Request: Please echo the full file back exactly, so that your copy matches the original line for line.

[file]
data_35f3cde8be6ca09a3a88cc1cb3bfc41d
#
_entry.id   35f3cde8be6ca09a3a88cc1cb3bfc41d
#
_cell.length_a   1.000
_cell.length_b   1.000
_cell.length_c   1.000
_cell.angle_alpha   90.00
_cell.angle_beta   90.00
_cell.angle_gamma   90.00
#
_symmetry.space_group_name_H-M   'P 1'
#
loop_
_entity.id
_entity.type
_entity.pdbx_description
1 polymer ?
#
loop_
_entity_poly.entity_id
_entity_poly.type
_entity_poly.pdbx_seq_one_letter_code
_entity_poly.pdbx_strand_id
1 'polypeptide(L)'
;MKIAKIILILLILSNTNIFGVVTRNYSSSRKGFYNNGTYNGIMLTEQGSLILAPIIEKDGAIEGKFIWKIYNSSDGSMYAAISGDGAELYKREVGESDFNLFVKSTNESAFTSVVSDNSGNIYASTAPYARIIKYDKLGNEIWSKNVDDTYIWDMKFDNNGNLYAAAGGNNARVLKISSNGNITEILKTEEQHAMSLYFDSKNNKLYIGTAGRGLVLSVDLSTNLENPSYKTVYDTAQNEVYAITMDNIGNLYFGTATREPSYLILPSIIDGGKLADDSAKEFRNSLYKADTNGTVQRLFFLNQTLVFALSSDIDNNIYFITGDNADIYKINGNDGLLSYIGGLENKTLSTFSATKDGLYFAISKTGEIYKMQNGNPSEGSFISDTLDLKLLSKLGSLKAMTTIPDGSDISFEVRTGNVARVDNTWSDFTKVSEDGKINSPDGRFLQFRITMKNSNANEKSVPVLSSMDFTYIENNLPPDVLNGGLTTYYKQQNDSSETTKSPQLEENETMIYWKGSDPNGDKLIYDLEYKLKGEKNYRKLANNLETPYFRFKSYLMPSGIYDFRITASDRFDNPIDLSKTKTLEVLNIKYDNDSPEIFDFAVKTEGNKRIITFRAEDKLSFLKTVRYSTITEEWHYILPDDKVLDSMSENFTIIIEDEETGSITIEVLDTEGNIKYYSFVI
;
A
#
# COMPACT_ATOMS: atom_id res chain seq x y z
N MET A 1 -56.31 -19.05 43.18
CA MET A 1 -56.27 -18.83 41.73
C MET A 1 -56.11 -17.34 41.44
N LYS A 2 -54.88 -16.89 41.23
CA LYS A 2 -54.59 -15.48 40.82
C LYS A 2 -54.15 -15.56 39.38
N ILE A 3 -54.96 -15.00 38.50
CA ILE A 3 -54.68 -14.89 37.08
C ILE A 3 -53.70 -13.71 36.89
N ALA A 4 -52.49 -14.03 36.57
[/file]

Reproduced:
data_35f3cde8be6ca09a3a88cc1cb3bfc41d
#
_entry.id   35f3cde8be6ca09a3a88cc1cb3bfc41d
#
_cell.length_a   1.000
_cell.length_b   1.000
_cell.length_c   1.000
_cell.angle_alpha   90.00
_cell.angle_beta   90.00
_cell.angle_gamma   90.00
#
_symmetry.space_group_name_H-M   'P 1'
#
loop_
_entity.id
_entity.type
_entity.pdbx_description
1 polymer ?
#
loop_
_entity_poly.entity_id
_entity_poly.type
_entity_poly.pdbx_seq_one_letter_code
_entity_poly.pdbx_strand_id
1 'polypeptide(L)'
;MKIAKIILILLILSNTNIFGVVTRNYSSSRKGFYNNGTYNGIMLTEQGSLILAPIIEKDGAIEGKFIWKIYNSSDGSMYAAISGDGAELYKREVGESDFNLFVKSTNESAFTSVVSDNSGNIYASTAPYARIIKYDKLGNEIWSKNVDDTYIWDMKFDNNGNLYAAAGGNNARVLKISSNGNITEILKTEEQHAMSLYFDSKNNKLYIGTAGRGLVLSVDLSTNLENPSYKTVYDTAQNEVYAITMDNIGNLYFGTATREPSYLILPSIIDGGKLADDSAKEFRNSLYKADTNGTVQRLFFLNQTLVFALSSDIDNNIYFITGDNADIYKINGNDGLLSYIGGLENKTLSTFSATKDGLYFAISKTGEIYKMQNGNPSEGSFISDTLDLKLLSKLGSLKAMTTIPDGSDISFEVRTGNVARVDNTWSDFTKVSEDGKINSPDGRFLQFRITMKNSNANEKSVPVLSSMDFTYIENNLPPDVLNGGLTTYYKQQNDSSETTKSPQLEENETMIYWKGSDPNGDKLIYDLEYKLKGEKNYRKLANNLETPYFRFKSYLMPSGIYDFRITASDRFDNPIDLSKTKTLEVLNIKYDNDSPEIFDFAVKTEGNKRIITFRAEDKLSFLKTVRYSTITEEWHYILPDDKVLDSMSENFTIIIEDEETGSITIEVLDTEGNIKYYSFVI
;
A
#
# COMPACT_ATOMS: atom_id res chain seq x y z
N MET A 1 -56.31 -19.05 43.18
CA MET A 1 -56.27 -18.83 41.73
C MET A 1 -56.11 -17.34 41.44
N LYS A 2 -54.88 -16.89 41.23
CA LYS A 2 -54.59 -15.48 40.82
C LYS A 2 -54.15 -15.56 39.38
N ILE A 3 -54.96 -15.00 38.50
CA ILE A 3 -54.68 -14.89 37.08
C ILE A 3 -53.70 -13.71 36.89
N ALA A 4 -52.49 -14.03 36.57